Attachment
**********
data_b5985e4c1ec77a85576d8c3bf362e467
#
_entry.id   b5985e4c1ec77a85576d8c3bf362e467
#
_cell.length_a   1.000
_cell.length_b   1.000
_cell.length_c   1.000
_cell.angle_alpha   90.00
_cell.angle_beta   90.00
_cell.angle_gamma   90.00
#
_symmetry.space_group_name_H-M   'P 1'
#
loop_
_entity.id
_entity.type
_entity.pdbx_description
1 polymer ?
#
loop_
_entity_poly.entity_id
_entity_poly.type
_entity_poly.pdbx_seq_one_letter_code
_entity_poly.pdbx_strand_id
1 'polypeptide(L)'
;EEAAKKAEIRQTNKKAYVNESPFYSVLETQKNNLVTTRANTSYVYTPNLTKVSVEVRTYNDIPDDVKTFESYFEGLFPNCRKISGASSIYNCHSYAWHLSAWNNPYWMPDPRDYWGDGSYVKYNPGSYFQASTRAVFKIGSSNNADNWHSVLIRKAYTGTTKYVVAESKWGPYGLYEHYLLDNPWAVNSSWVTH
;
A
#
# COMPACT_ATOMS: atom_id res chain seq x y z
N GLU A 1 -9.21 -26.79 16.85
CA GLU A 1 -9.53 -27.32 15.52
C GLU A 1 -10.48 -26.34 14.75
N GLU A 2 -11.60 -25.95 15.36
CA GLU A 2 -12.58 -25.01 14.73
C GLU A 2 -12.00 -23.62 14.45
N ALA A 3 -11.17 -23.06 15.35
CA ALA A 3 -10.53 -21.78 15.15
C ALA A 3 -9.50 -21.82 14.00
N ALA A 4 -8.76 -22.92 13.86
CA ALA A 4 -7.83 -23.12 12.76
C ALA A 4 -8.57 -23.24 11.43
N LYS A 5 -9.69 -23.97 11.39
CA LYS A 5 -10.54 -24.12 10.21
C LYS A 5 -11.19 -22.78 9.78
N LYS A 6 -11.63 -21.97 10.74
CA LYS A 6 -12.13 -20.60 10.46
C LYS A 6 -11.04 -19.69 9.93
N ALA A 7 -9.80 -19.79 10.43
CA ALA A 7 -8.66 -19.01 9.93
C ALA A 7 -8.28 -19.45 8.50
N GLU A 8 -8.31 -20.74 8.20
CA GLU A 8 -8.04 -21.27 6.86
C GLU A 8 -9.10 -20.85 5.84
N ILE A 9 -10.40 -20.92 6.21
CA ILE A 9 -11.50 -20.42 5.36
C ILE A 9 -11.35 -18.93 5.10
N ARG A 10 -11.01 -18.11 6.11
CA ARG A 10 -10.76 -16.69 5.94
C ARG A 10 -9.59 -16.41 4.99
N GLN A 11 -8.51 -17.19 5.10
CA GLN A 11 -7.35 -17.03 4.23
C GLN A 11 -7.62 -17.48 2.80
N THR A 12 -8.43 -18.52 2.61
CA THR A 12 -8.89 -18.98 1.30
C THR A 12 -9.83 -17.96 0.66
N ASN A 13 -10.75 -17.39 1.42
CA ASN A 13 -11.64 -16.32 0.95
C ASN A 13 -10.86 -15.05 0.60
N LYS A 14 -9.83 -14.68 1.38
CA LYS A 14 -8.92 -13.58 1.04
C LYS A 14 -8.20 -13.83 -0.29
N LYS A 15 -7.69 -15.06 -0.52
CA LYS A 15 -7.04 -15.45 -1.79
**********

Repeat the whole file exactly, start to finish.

data_b5985e4c1ec77a85576d8c3bf362e467
#
_entry.id   b5985e4c1ec77a85576d8c3bf362e467
#
_cell.length_a   1.000
_cell.length_b   1.000
_cell.length_c   1.000
_cell.angle_alpha   90.00
_cell.angle_beta   90.00
_cell.angle_gamma   90.00
#
_symmetry.space_group_name_H-M   'P 1'
#
loop_
_entity.id
_entity.type
_entity.pdbx_description
1 polymer ?
#
loop_
_entity_poly.entity_id
_entity_poly.type
_entity_poly.pdbx_seq_one_letter_code
_entity_poly.pdbx_strand_id
1 'polypeptide(L)'
;EEAAKKAEIRQTNKKAYVNESPFYSVLETQKNNLVTTRANTSYVYTPNLTKVSVEVRTYNDIPDDVKTFESYFEGLFPNCRKISGASSIYNCHSYAWHLSAWNNPYWMPDPRDYWGDGSYVKYNPGSYFQASTRAVFKIGSSNNADNWHSVLIRKAYTGTTKYVVAESKWGPYGLYEHYLLDNPWAVNSSWVTH
;
A
#
# COMPACT_ATOMS: atom_id res chain seq x y z
N GLU A 1 -9.21 -26.79 16.85
CA GLU A 1 -9.53 -27.32 15.52
C GLU A 1 -10.48 -26.34 14.75
N GLU A 2 -11.60 -25.95 15.36
CA GLU A 2 -12.58 -25.01 14.73
C GLU A 2 -12.00 -23.62 14.45
N ALA A 3 -11.17 -23.06 15.35
CA ALA A 3 -10.53 -21.78 15.15
C ALA A 3 -9.50 -21.82 14.00
N ALA A 4 -8.76 -22.92 13.86
CA ALA A 4 -7.83 -23.12 12.76
C ALA A 4 -8.57 -23.24 11.43
N LYS A 5 -9.69 -23.97 11.39
CA LYS A 5 -10.54 -24.12 10.21
C LYS A 5 -11.19 -22.78 9.78
N LYS A 6 -11.63 -21.97 10.74
CA LYS A 6 -12.13 -20.60 10.46
C LYS A 6 -11.04 -19.69 9.93
N ALA A 7 -9.80 -19.79 10.43
CA ALA A 7 -8.66 -19.01 9.93
C ALA A 7 -8.28 -19.45 8.50
N GLU A 8 -8.31 -20.74 8.20
CA GLU A 8 -8.04 -21.27 6.86
C GLU A 8 -9.10 -20.85 5.84
N ILE A 9 -10.40 -20.92 6.21
CA ILE A 9 -11.50 -20.42 5.36
C ILE A 9 -11.35 -18.93 5.10
N ARG A 10 -11.01 -18.11 6.11
CA ARG A 10 -10.76 -16.69 5.94
C ARG A 10 -9.59 -16.41 4.99
N GLN A 11 -8.51 -17.19 5.10
CA GLN A 11 -7.35 -17.03 4.23
C GLN A 11 -7.62 -17.48 2.80
N THR A 12 -8.43 -18.52 2.61
CA THR A 12 -8.89 -18.98 1.30
C THR A 12 -9.83 -17.96 0.66
N ASN A 13 -10.75 -17.39 1.42
CA ASN A 13 -11.64 -16.32 0.95
C ASN A 13 -10.86 -15.05 0.60
N LYS A 14 -9.83 -14.68 1.38
CA LYS A 14 -8.92 -13.58 1.04
C LYS A 14 -8.20 -13.83 -0.29
N LYS A 15 -7.69 -15.06 -0.52
CA LYS A 15 -7.04 -15.45 -1.79